The Panhandle May be the Next Citrus-Growing Region

JAY — There’s a humble copse of 18 trees that recently got planted at an agricultural research station in Jay. It’s an experiment into whether Florida’s iconic crop can migrate up to the Panhandle.

It’s also the result of an agricultural agent’s migration, from a suburb where farming was losing a battle against urban encroachment to a place where he believes production agriculture has a better chance of long-term viability. And a place that he calls home.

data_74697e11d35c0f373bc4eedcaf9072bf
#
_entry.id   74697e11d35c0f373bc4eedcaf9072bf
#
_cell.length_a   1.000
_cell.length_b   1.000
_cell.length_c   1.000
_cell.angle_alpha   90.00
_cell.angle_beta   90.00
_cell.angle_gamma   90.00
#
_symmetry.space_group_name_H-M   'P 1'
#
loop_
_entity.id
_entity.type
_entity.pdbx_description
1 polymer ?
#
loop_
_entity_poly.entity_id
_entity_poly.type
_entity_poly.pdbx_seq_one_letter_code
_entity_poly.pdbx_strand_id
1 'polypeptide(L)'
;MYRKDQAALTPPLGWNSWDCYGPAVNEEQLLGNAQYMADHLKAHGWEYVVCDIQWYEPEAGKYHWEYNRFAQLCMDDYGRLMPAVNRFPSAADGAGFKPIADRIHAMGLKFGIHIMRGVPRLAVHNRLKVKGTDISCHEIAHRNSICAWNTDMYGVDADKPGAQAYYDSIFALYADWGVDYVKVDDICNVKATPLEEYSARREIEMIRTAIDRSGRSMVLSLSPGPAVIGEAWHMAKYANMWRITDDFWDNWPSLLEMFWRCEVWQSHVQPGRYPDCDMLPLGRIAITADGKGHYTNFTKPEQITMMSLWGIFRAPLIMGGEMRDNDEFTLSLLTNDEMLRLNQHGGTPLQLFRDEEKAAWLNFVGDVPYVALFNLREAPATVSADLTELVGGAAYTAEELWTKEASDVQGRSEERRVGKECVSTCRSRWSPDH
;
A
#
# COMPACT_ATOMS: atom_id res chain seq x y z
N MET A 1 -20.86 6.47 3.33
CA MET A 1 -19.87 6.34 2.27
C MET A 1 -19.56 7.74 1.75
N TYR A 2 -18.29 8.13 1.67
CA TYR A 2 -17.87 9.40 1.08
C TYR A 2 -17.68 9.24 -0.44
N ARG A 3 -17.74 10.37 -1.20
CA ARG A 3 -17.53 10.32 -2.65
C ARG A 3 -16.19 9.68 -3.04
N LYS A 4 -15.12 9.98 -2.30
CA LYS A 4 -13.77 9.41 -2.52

Citrus just isn’t grown that much in North Florida. In fact, it’s also grown less and less in its traditional strongholds in central and south Florida as a deadly disease takes its toll on groves.

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